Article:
Show simple item record

dc.contributor.authorLi, Jian
dc.identifier.citationLi, J. 2015. Regional Innovation, Inward FDI and Industrial Structure: A Provincial and Firm Level Study of China. Queen Mary University of Londonen_US
dc.description.abstractInward foreign direct investment (FDI) is believed to be a carrier of advanced knowledge to host countries, but how regional factors might impact FDI spillover effects is still uncertain. Meanwhile, regional industrial structure, i.e. specialization and diversity, has been frequently discussed in the literature, but there is no consensus about which type of industrial structure can promote regional innovation. In this thesis, the above two streams of literature are integrated and a theoretical model is proposed in which regional FDI and industrial structure are hypothesized to have direct and interactive effects on regional innovativeness. Provincial- and firm-level panel datasets (2000-2010) were compiled for empirical analyses. The results indicate that a foreign presence is beneficial for both regional and firm innovation capability while these associations are contingent on the level of industrial structure, namely the degree of specialization and diversity. A greater level of regional specialization is less likely to facilitate regional innovators to gain positive spillovers from FDI while an increase in diversity is more likely to reinforce the positive effects of foreign presence on regional innovativeness. As China has become the biggest FDI recipient country in the world in recent years and the Chinese industrial structure has been changing rapidly during the last few decades, an empirical study in the Chinese context would be ideal to examine the debate on the roles of industrial structure and FDI in promoting regional innovativeness. Overall, this research aims to advance the understanding about the moderating role of regional industrial structure in affecting the spillover effect of FDI on regional and firm innovation. The findings not only provide empirical evidence for the specialization versus diversity debate, but also highlight the essential role of contextual factors in facilitating regional innovativeness.en_US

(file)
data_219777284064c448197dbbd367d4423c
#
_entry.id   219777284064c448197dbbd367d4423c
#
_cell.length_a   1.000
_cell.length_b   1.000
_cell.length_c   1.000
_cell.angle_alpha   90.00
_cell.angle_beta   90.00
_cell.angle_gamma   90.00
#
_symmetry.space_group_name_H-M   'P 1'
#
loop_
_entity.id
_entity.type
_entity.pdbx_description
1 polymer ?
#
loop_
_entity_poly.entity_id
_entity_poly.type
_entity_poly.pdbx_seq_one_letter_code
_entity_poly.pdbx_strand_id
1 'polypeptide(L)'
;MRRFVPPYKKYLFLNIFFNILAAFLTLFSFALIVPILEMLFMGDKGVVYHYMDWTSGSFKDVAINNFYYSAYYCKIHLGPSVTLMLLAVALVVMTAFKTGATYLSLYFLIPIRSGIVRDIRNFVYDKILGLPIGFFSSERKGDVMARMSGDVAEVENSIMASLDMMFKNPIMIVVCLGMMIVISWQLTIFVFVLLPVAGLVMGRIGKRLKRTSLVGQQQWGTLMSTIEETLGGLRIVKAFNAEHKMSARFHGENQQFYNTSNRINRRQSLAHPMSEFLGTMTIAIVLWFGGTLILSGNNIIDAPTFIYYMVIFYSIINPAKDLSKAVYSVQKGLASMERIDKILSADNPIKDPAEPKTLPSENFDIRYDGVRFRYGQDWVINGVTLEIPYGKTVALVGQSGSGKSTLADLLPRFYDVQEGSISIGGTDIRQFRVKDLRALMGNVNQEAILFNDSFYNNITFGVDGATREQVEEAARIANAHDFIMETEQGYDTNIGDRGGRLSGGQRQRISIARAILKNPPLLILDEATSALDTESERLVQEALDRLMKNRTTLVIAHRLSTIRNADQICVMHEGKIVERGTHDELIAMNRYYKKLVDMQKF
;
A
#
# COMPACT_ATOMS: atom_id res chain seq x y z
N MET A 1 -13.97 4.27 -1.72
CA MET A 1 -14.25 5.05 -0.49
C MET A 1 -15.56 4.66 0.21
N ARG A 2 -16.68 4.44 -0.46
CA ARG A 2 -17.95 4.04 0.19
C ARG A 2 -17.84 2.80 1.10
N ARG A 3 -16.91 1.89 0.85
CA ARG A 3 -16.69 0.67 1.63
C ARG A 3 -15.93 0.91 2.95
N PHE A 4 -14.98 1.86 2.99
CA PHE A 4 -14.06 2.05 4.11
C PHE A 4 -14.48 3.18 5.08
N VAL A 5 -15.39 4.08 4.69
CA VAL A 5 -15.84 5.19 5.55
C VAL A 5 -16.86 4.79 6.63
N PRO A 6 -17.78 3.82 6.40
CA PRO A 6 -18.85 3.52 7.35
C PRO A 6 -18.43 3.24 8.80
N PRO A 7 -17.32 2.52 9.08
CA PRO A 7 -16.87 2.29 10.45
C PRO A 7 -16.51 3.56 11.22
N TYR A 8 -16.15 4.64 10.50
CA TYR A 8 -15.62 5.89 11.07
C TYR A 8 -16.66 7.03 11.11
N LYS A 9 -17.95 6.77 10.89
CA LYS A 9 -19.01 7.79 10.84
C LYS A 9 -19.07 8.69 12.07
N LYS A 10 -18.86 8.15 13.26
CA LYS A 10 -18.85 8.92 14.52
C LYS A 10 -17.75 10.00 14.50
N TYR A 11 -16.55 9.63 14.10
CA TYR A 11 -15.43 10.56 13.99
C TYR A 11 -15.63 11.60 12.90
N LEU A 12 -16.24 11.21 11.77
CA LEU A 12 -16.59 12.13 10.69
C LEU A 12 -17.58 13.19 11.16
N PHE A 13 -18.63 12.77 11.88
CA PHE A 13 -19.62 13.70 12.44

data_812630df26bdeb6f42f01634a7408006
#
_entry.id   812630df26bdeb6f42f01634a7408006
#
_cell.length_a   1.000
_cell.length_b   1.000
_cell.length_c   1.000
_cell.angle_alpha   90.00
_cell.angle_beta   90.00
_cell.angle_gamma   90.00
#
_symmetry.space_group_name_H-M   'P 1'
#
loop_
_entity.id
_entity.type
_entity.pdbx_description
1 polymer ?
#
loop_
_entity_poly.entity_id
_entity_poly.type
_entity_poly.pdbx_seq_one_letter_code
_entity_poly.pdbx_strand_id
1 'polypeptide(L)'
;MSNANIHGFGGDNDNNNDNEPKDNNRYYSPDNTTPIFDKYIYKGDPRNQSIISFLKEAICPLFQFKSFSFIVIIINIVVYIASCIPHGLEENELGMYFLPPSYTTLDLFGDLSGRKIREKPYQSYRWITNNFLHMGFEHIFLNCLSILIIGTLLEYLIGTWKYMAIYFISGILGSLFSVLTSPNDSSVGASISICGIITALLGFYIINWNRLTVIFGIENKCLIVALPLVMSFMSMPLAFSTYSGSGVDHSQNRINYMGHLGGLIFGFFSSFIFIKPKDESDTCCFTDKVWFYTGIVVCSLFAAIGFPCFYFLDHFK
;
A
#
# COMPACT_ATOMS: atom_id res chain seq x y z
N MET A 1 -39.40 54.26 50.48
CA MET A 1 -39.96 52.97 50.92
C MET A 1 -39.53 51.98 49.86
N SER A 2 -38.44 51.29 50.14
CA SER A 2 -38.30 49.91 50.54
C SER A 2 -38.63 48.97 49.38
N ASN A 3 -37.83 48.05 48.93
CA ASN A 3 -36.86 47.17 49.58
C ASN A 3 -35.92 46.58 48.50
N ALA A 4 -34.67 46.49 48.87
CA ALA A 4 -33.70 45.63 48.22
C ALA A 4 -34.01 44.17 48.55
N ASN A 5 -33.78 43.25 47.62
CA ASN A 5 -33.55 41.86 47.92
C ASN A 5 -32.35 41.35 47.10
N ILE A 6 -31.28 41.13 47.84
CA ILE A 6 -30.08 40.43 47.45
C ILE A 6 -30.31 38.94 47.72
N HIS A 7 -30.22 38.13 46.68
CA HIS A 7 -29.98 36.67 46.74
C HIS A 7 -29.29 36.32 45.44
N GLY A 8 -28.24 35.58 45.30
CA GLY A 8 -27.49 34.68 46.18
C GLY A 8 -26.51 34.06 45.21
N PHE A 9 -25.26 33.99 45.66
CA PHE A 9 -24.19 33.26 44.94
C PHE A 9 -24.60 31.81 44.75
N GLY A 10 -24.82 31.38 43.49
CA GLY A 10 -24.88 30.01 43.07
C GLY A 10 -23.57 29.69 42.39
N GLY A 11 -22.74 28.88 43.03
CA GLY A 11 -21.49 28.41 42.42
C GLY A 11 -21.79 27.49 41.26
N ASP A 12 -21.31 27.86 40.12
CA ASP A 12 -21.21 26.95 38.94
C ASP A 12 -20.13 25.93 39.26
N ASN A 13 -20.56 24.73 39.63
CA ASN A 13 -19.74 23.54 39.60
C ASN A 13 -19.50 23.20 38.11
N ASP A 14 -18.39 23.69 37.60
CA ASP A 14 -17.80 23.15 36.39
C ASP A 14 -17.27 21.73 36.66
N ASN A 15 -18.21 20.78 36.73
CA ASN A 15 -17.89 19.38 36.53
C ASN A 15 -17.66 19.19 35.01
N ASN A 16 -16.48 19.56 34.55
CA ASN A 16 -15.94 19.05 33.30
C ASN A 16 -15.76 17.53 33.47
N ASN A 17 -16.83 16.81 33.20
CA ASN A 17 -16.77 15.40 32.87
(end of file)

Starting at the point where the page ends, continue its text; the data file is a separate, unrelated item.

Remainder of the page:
dc.publisherQueen Mary University of Londonen_US
dc.subjectBusiness and Managementen_US
dc.subjectforeign direct investmenten_US
dc.titleRegional Innovation, Inward FDI and Industrial Structure: A Provincial and Firm Level Study of Chinaen_US
dc.rights.holderThe copyright of this thesis rests with the author and no quotation from it or information derived from it may be published without the prior written consent of the author

Files in this item


This item appears in the following Collection(s)

  • Theses [2958]
    Theses Awarded by Queen Mary University of London

Show simple item record